Meanwhile, place the clarified butter and vanilla extract into a heatproof bowl. Set the bowl in the skillet of hot water, with the burner off, to keep it warm.
Sift about one-third of the flour mixture over the whipped eggs. Use a rubber spatula to fold in the mixture-quickly but gently-until combined. Fold in half the remaining flour, then fold in the rest. Remove the warm butter mixture from the skillet. Scoop about 1 cup of the batter into the bowl with the butter and fold together until completely combined. Use the large rubber spatula to fold the butter mixture completely into the remaining batter. Turn the batter into the prepared pan and spread it into an even layer with a large offset spatula.
Bake until the génoise is lightly browned but not crusty, about 12 minutes.
Remove from the oven and loosen the edges of the génoise from the parchment using a paring knife. Slide the génoise off the baking sheet onto a wire rack. Cool slightly, cover the cake with a sheet of parchment paper, place a rack over the parchment and turn the cake upside down. Carefully peel away the parchment, then turn the parchment over and use to cover the cake. Place another rack on the cake and turn the cake again, remove the parchment from the top, and cool completely.
It’s the best to bake the génoise the same day you plan to assemble the cake; the sheets are thin and will dry out quickly.
Make the syrup:
In a small saucepan, combine the water and sugar. Heat over the medium heat, stirring, until the sugar dissolves and the syrup comes to the boil. Cool. Right before using, stir in the kirsch.
Can be made several days in advance.
Make the filling:
In a small saucepan, bring the milk and vanilla bean (scrape the seeds into the milk) to the boil over the medium heat. Off the heat, cover and let steep for an hour.
Prepare an ice bath.
Return the vanilla-infused milk to the medium heat. Reheat the milk once again to the boiling point. In the meantime, combine the yolks, sugar, cornstarch, and salt in a medium bowl and whisk together.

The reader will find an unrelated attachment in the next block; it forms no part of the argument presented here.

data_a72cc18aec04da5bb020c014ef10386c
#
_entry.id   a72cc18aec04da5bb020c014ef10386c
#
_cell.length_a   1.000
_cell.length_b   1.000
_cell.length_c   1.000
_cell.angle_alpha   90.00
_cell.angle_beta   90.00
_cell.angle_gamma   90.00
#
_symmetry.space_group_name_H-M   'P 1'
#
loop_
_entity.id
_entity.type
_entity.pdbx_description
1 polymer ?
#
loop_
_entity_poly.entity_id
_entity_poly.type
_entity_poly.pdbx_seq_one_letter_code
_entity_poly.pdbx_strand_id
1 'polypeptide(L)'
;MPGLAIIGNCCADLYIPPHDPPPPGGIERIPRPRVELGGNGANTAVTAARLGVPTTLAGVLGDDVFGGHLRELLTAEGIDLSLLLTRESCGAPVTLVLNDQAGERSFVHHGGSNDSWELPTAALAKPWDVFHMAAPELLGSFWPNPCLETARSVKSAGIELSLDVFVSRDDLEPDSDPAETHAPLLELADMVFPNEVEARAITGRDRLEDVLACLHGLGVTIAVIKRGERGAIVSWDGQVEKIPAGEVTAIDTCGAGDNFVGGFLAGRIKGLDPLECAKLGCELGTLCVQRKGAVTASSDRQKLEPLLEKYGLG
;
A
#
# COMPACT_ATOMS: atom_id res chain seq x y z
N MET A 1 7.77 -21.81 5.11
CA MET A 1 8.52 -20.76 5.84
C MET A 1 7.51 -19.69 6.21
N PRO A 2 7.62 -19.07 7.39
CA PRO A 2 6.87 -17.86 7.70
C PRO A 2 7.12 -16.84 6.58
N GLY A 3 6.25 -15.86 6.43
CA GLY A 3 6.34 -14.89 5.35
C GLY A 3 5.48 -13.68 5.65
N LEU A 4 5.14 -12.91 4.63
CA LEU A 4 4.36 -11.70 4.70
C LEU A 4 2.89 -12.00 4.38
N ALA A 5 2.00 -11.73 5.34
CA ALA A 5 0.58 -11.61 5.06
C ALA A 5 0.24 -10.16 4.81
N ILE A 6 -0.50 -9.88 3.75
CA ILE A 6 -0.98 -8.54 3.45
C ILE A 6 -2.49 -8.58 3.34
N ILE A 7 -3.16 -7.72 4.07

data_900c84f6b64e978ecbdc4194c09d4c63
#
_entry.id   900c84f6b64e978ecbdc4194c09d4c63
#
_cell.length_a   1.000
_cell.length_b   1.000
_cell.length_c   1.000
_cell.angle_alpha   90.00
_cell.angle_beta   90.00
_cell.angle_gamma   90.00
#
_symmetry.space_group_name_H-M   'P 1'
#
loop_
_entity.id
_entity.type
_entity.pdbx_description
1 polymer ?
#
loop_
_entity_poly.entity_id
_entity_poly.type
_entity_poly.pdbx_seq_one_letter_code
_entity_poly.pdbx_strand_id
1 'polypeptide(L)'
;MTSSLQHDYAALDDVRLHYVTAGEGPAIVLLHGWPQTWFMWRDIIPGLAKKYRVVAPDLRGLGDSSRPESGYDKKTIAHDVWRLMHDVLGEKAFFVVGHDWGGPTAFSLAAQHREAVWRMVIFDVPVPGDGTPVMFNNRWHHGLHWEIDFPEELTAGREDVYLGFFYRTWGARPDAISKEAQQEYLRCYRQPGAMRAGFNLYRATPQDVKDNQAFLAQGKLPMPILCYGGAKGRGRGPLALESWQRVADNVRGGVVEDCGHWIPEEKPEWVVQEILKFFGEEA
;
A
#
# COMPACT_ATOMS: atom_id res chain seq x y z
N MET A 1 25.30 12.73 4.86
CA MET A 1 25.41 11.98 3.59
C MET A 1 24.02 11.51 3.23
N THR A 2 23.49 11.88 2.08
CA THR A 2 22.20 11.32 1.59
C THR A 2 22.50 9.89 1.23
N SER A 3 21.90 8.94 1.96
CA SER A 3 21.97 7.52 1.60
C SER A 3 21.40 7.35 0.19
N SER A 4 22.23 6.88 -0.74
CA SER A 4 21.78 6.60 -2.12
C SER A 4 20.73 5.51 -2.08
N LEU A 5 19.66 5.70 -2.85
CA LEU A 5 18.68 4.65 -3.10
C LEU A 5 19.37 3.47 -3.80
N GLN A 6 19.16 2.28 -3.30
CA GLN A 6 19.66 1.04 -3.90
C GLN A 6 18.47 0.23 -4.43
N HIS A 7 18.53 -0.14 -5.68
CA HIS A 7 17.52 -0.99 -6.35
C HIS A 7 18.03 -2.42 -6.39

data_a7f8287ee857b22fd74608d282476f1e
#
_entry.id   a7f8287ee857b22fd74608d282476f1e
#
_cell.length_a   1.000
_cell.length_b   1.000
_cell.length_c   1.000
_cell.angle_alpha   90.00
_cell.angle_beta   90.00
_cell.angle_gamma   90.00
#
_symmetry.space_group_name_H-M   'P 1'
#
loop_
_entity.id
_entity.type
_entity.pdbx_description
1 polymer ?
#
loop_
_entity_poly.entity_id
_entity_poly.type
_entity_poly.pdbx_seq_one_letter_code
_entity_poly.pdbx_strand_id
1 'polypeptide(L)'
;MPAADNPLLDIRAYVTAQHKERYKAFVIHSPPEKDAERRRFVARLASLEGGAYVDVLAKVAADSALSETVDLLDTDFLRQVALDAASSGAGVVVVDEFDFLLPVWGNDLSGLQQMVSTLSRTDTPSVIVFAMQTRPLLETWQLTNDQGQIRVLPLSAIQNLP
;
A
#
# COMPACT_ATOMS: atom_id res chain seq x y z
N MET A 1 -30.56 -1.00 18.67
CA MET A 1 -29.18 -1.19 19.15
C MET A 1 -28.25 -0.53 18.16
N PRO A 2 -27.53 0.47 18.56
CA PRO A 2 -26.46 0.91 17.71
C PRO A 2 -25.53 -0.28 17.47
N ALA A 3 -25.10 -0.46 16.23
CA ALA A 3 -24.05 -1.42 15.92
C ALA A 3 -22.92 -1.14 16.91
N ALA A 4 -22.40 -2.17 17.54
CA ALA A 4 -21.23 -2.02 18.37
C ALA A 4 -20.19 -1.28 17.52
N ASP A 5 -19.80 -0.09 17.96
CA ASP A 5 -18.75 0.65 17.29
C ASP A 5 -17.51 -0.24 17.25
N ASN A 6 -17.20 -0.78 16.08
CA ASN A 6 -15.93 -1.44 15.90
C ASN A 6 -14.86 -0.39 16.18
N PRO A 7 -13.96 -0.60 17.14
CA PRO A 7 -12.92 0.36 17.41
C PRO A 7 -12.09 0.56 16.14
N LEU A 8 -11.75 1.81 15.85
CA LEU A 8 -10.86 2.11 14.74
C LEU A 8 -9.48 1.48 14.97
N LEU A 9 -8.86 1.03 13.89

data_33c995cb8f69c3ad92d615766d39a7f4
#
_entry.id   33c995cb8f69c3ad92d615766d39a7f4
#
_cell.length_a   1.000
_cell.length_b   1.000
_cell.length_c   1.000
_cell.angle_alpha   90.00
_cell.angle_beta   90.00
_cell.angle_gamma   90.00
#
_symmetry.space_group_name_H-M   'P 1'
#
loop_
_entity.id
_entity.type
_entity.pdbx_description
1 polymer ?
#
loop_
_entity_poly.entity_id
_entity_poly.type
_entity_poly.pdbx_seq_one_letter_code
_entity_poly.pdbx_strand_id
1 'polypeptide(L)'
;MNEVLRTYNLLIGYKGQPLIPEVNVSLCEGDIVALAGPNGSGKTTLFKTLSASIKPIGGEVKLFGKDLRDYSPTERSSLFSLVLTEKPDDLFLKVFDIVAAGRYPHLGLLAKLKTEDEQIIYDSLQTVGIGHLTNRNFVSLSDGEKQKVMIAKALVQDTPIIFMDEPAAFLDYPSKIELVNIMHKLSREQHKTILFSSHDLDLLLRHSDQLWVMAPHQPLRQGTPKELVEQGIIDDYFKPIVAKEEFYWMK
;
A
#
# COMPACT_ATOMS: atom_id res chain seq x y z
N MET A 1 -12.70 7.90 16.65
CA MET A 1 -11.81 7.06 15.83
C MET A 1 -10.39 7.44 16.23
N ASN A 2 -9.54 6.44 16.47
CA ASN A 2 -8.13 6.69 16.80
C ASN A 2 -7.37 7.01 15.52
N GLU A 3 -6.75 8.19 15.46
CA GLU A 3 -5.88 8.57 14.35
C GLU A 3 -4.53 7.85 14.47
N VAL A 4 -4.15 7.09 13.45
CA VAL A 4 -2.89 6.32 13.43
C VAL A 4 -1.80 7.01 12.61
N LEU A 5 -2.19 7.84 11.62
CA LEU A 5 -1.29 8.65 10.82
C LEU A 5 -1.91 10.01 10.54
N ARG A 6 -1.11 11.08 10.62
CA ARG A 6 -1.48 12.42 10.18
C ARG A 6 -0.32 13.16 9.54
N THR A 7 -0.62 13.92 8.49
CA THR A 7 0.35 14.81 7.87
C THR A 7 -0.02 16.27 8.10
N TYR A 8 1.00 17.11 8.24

Once the milk has reached the boil, temper the yolks by whisking a couple spoonfuls of the hot milk into the yolk mixture. Continue whisking and slowly pour the rest of the milk into the tempered yolk mixture.
Pour the yolk-milk mixture back into the saucepan and place the pan over the medium heat. Whisk vigorously and continuously until the mixture returns to a boil. Keep whisking vigorously for 1 to 2 more minutes (still over medium heat). The pastry cream should be thick and the cornstarch taste should be all gone. Strain the pastry cream into a small bowl set into the ice-water bath to stop the cooking process.
Continue stirring the mixture at this point so it remains smooth. Once the cream has reached the temperature of 140F remove it from the ice-water bath and stir in the butter in two additions.
Let the cream cool to 98F. Meanwhile, whip ½ cup of the whipping cream to soft peaks (don’t overbeat; it’s important) and set aside. Soften the leaf of the gelatin in cold water for a couple of minutes, then melt it in a microwave (about 15 seconds on high) or in hot water bath. Whisk about ½ cup of the pastry cream into the melted gelatin, then whisk the cream-gelatin mixture back into the rest of the pastry cream. Cool to about 85F (the mixture shouldn’t feel warm anymore). Fold about a quarter of the softly whipped cream into the pastry cream, then gently fold in the rest of the whipped cream. Cover with plastic wrap, pressing it directly over the surface of the cream. Refrigerate at least for 4 hours, better – overnight.
Make the Swiss buttercream:
Bring 1 inch of water to a simmer in a wide skillet. Turn the burner off . In a bowl of a stand mixer, lightly whisk the egg whites, sugar, and salt together, then set the bowl in the hot water. Whisk until the egg-white mixture is hot to the touch and an instant read thermometer reads 140F. You might need to return the skillet to the lowest heat to reach the desired temperature of the egg whites. It will take about 8 minutes.